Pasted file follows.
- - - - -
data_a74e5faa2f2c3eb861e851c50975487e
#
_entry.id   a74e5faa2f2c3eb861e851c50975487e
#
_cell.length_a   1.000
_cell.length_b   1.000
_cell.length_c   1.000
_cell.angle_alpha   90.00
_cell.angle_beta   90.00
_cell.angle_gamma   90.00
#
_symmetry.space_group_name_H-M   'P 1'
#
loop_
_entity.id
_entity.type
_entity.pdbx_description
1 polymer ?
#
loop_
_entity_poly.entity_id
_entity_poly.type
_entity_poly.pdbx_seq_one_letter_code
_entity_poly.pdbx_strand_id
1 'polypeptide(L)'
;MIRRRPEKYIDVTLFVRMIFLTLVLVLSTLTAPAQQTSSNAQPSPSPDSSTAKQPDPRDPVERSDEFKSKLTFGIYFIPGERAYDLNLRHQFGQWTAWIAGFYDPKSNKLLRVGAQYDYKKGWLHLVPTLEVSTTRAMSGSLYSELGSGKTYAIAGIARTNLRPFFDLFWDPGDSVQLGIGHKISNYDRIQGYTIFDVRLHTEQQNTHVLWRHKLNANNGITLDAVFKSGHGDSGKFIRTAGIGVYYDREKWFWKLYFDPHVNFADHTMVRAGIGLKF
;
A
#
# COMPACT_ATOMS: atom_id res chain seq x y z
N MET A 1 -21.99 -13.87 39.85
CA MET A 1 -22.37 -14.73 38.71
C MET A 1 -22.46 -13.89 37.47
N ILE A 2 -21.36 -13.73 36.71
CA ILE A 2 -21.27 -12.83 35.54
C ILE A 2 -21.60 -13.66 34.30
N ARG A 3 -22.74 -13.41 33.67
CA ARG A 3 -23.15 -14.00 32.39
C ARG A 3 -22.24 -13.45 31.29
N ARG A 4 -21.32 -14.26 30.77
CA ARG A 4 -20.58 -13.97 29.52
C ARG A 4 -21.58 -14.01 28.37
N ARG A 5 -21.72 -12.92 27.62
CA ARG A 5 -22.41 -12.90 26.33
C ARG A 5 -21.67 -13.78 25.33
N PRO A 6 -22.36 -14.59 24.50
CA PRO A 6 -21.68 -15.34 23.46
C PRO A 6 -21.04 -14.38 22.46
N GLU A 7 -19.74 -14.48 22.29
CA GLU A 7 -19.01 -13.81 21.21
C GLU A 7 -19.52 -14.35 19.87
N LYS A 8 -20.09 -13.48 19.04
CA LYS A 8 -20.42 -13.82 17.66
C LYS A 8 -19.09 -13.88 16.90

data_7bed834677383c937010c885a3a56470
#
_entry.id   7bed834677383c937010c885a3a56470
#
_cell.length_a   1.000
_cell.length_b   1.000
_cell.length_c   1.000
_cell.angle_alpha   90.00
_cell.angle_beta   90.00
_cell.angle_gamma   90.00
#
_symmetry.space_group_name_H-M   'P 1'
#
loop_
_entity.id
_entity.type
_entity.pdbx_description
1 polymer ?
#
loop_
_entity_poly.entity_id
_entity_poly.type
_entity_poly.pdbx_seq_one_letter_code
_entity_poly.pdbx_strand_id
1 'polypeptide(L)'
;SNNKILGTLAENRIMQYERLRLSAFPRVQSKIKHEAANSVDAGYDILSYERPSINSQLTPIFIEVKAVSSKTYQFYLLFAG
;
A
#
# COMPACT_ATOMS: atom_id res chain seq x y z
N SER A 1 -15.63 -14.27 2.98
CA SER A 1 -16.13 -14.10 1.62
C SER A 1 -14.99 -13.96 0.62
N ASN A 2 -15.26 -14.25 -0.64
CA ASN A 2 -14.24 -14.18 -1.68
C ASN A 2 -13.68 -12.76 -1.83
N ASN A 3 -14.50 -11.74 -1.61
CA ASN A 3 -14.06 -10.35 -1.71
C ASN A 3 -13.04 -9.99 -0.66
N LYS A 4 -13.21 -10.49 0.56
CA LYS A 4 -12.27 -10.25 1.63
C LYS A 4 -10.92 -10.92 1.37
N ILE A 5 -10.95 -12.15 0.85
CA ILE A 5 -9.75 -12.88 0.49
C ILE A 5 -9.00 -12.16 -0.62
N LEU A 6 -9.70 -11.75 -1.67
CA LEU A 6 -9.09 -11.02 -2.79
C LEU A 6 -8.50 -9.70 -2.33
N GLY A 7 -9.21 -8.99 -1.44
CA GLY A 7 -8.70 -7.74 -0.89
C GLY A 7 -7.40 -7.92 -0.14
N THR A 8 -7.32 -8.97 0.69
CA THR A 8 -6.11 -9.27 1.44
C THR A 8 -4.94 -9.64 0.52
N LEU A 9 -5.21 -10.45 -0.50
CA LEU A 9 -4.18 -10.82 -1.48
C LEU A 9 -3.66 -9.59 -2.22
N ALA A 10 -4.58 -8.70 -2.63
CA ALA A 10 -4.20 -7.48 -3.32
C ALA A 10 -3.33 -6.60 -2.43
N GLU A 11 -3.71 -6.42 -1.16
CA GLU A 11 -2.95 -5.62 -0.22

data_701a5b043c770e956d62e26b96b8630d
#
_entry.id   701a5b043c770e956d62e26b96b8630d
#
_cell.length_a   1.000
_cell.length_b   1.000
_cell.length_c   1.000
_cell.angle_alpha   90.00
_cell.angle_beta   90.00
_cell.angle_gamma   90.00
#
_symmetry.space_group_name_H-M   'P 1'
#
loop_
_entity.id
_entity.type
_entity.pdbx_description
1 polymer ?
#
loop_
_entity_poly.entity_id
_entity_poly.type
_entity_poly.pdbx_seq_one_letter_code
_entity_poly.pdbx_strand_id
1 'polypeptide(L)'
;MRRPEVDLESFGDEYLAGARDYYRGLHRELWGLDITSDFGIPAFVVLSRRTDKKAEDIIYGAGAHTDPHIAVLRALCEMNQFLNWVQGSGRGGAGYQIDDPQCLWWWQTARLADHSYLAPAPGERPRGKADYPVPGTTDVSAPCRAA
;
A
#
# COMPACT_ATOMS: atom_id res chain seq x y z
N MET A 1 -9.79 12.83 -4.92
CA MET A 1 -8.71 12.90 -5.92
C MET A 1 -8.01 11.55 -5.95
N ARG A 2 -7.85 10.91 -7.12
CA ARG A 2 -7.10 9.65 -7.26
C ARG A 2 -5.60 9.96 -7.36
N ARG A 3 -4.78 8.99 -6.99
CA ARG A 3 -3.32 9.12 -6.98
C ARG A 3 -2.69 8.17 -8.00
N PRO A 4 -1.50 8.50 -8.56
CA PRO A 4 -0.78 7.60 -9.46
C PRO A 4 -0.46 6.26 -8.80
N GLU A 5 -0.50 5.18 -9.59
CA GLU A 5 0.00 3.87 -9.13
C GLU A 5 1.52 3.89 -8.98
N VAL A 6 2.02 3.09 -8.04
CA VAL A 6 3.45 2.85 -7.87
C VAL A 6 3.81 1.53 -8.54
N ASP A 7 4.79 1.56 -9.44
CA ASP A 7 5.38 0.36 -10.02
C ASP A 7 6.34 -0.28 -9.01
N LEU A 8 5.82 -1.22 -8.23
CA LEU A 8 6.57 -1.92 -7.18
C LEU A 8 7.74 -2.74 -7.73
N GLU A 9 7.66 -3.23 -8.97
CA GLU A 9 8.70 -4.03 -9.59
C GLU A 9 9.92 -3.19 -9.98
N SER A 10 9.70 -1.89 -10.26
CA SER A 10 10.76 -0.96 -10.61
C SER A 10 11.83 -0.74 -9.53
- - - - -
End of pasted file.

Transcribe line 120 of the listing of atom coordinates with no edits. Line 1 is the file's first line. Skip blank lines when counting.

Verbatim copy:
#